Lawmakers criticize SEC for permitting Prometheus to custody ETH. On March 26, more than 40 members of Congress from the House Financial Services Committee and the House Committee on Agriculture penned a letter to SEC Chairman Gary Gensler demanding an explanation for the agency’s decision to permit a subsidiary of Prometheum, Inc. to custody Ether. According to the letter, the subsidiary is registered with FINRA as a Special Purpose Broker-Dealer (SPBD), a classification that does not authorize it to custody non-securities. SEC’s decision would thus seem to indicate that Prometheus determined that Ether is a security and that SEC agrees with that determination. According to lawmakers, this determination conflicts with positions taken by the SEC and CFTC in the past and would imperil innovation across the blockchain industry. 


Treasury Deputy Secretary renews calls for enhanced oversight over cryptocurrency. On April 9, in testimony before the Senate Committee on Banking, House, and Urban Affairs, Deputy Treasury Secretary Wally Adeyamo raised alarms about the use of cryptocurrencies to finance terrorist organizations, transnational criminals, and rogue states. Though he acknowledged that “these actors today only use virtual assets for a fraction of their illicit activity” and “terrorists prefer to use traditional financial products and services,” he cited recent examples such as the Islamic Revolutionary Guard Corps’ sending cryptocurrencies to support terrorist organizations in Gaza and Russian use of stablecoins to circumvent US sanctions. Adeyamo then advocated for “an oversight and enforcement regime” that would employ a “secondary sanctions tool” to target foreign digital asset providers and also expanding the Treasury’s authority to explicitly cover “key players and core activities of the digital asset ecosystem.” He specifically highlighted the need for tools and authority to regulate “dollar-based digital asset” In Treasury’s view, these reforms would protect both national security and the nation’s economy.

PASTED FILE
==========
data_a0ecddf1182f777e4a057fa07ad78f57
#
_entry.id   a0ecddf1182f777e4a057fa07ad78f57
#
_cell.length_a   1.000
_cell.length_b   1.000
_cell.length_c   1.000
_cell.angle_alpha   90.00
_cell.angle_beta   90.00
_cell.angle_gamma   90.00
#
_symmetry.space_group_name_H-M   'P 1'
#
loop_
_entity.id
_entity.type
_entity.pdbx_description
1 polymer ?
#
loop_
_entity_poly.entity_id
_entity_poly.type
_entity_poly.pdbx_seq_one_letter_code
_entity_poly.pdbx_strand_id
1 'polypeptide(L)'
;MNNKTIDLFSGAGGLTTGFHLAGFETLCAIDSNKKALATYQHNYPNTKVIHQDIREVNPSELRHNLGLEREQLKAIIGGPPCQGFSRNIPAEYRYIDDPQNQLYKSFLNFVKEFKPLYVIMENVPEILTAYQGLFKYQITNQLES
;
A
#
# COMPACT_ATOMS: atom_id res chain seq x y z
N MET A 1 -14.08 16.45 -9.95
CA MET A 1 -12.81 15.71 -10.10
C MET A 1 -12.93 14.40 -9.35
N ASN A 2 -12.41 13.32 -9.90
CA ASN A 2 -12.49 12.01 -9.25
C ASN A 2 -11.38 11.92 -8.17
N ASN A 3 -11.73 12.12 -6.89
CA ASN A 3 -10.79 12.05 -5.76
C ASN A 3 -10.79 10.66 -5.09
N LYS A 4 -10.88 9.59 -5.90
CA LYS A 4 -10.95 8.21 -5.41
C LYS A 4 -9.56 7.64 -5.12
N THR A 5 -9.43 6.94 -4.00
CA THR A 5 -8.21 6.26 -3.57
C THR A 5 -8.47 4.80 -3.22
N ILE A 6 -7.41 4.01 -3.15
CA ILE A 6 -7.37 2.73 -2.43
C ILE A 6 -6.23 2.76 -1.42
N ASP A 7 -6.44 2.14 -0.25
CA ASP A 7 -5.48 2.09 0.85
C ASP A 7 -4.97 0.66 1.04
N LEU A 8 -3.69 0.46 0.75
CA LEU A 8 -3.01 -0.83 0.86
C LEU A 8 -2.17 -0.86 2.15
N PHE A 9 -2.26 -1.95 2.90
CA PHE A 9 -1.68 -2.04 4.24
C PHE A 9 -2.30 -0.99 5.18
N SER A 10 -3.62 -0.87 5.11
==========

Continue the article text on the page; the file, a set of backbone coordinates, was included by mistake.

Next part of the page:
Senators introduce bill establishing regulatory framework for stablecoins. On April 17, US Senators Cynthia Lummis (R-WY) and Kirsten Gillibrand (D-NY) announced the Lummis-Gillibrand Payment Stablecoin Act. The bipartisan bill attempts to create a clear regulatory framework for payment stablecoins. Key aspects of the bill include (1) protection for consumers by requiring stablecoin issuers to maintain one-to-one reserves and prohibiting unbacked, algorithmic stablecoins; (2) prevention of illicit or unauthorized use of stablecoins by issuers and users; and (3) creation of federal and state regulatory regimes for stablecoin issuers that preserve the dual banking system. According to Senator Gillibrand, a stablecoin regulatory framework is critical to maintain the US dollar’s dominance, protect consumers, and address money laundering and illicit finance.